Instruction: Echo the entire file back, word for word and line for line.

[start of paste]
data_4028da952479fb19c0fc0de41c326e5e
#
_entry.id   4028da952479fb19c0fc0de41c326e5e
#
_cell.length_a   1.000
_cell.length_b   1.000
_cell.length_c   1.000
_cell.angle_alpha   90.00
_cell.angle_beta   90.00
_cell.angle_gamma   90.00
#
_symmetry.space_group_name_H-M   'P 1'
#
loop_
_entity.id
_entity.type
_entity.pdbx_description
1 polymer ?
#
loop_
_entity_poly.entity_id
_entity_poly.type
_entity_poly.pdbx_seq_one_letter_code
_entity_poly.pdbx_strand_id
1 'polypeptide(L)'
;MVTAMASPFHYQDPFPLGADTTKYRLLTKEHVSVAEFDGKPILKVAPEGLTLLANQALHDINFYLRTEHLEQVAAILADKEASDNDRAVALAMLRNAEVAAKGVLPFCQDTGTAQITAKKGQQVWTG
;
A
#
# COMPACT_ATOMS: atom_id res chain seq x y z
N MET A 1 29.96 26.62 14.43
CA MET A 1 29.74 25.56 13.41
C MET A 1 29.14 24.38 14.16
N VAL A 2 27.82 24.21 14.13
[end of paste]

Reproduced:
data_4028da952479fb19c0fc0de41c326e5e
#
_entry.id   4028da952479fb19c0fc0de41c326e5e
#
_cell.length_a   1.000
_cell.length_b   1.000
_cell.length_c   1.000
_cell.angle_alpha   90.00
_cell.angle_beta   90.00
_cell.angle_gamma   90.00
#
_symmetry.space_group_name_H-M   'P 1'
#
loop_
_entity.id
_entity.type
_entity.pdbx_description
1 polymer ?
#
loop_
_entity_poly.entity_id
_entity_poly.type
_entity_poly.pdbx_seq_one_letter_code
_entity_poly.pdbx_strand_id
1 'polypeptide(L)'
;MVTAMASPFHYQDPFPLGADTTKYRLLTKEHVSVAEFDGKPILKVAPEGLTLLANQALHDINFYLRTEHLEQVAAILADKEASDNDRAVALAMLRNAEVAAKGVLPFCQDTGTAQITAKKGQQVWTG
;
A
#
# COMPACT_ATOMS: atom_id res chain seq x y z
N MET A 1 29.96 26.62 14.43
CA MET A 1 29.74 25.56 13.41
C MET A 1 29.14 24.38 14.16
N VAL A 2 27.82 24.21 14.13